Another scabrous, lurid, blackly comic novel from America's favorite Scottish enfant terrible, this one does for present-day Edinburgh what James Ellroy does for 1950s Los Angeles. Welsh begins with a detective's investigation into a murder?the death of a Ghanaian ambassador's son?and turns it into a vivid exploration of the detective's own twisted psyche and seedy milieu. Detective Bruce Robertson finds himself preoccupied not with the murder but with his own genital eczema, sadistic sexual antics involving any number of girlfriends and prostitutes, his increasingly chronic appetite for coke, alcohol and greasy fast food and, finally, the parasite that has taken up residence in his intestines. Welsh effectively plays off Robertson's bilious narration with the coolly insistent voice of another entity?the tapeworm, who seems to be the repository of Robertson's childhood memories and what is left of his superego?as the detective spins out of control, wasting himself in increasingly risky games of erotic asphyxiation with one of his mistresses (ex-wife of another detective), machinations to undermine his colleagues, and misanthropic rage: "Criminals, spastics, niggers, strikers, thugs, I don't fucking well care, it all adds up to one thing: something to smash." Even for readers who have mastered Welsh's Scots dialect, such an eloquently nasty narrator can be exhausting. As in the past, Welsh himself sometimes seems rather compromised as a satirist by the glee he takes in his characters' repulsiveness. Yet if this hypnotic chronicle of moral and psychological ruin (funnier and far more accessible than Welsh's last full-length novel, Marabou Stork Nightmares) fails to charm a wide readership, it will not disappoint devotees. Editor, Gerald Howard; author tour.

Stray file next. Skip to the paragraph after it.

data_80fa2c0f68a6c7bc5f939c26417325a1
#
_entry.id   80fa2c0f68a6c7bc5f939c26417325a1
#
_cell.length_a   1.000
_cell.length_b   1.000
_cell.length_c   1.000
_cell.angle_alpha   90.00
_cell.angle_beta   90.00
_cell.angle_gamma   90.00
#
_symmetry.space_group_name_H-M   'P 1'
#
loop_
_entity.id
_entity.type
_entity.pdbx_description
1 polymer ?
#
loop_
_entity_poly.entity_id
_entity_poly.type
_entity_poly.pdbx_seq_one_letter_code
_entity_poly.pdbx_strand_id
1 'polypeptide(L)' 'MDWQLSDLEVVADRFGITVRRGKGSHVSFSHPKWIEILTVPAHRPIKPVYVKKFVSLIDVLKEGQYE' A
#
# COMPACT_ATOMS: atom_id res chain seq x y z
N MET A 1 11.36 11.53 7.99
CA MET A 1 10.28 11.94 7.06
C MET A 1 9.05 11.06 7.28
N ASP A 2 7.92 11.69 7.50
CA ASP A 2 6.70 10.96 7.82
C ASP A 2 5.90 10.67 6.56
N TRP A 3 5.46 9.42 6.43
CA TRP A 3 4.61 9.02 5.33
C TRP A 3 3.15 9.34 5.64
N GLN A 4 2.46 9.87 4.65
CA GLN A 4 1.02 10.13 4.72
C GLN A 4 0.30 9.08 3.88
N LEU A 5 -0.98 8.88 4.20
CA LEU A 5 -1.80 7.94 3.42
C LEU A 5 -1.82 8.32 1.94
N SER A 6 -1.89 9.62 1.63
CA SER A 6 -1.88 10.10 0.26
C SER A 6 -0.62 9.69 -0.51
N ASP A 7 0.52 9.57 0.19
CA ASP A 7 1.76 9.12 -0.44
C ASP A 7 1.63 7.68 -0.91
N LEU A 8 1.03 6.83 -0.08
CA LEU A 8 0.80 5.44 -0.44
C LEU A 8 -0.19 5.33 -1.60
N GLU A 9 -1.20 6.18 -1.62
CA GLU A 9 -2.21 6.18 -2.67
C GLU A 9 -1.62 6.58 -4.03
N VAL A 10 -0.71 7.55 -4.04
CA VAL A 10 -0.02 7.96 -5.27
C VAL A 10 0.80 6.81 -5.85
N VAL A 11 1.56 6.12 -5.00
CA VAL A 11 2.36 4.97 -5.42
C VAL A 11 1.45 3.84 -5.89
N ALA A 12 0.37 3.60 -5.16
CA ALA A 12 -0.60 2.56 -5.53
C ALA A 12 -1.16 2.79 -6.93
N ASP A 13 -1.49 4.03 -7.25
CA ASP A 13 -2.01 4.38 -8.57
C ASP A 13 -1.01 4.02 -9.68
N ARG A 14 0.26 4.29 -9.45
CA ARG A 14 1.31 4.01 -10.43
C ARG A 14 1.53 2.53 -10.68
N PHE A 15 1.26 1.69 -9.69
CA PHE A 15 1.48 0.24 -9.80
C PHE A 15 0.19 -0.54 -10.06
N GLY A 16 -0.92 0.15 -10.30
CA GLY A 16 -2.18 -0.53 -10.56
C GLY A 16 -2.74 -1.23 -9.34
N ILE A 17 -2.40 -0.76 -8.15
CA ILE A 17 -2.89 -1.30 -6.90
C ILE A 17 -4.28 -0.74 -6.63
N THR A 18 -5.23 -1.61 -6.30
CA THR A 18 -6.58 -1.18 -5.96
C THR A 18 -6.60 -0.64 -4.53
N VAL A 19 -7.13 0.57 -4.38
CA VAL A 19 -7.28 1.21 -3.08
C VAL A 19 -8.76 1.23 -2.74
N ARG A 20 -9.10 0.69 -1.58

Copyright 1998 Reed Business Information, Inc. --This text refers to the Paperback edition.

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Customer Reviews

Most helpful customer reviews
4.0 out of 5 stars One of Welsh's Best! Aug. 26 2013
Format:Paperback|Verified Purchase
I would definitely recommend this to a fan of Irvine Welsh, it is magnificently gritty and hilarious. While it is an equally interesting read for newcomers of Welsh, prepare yourself for some heavy slang that you may not understand depending on where you are from. I had to research some of the frequently used slangs and expressions.
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1.0 out of 5 stars Love Irvine Welsh.... Hated Filth Jan. 20 2009
Trainspotting is possibly my favorite novel of all time. Porno, although not as good was still an excellent read... but Filth was horrible. The characters are unbelievable, the dialog repetative and boring, and the story takes you nowhere and accomplishes nothing. Deeply disapointing from such a great author.
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5.0 out of 5 stars BEST BOOK EVER Sept. 11 2006
By Mel
No contest. Pure filth. I felt like I had been kicked in the kidneys by the end of it. Never had such an intense physical reaction to a book before. This has been my number one favourite book since it first came out and makes everything else I've read before or since look tame...and believe me I'm not into tame reading. Fabulous. I only wish all of Welsh's books had this intensity and gut-wrenching honesty. He writes about the things we often think but don't even like to admit to ourselves we think. A tip...find some Edinburgh scots & hang out with them for a few weeks before attempting to comprehend the phonetic Scottish style. You'd miss so much if you didn't understand alot of it. Totally worth it.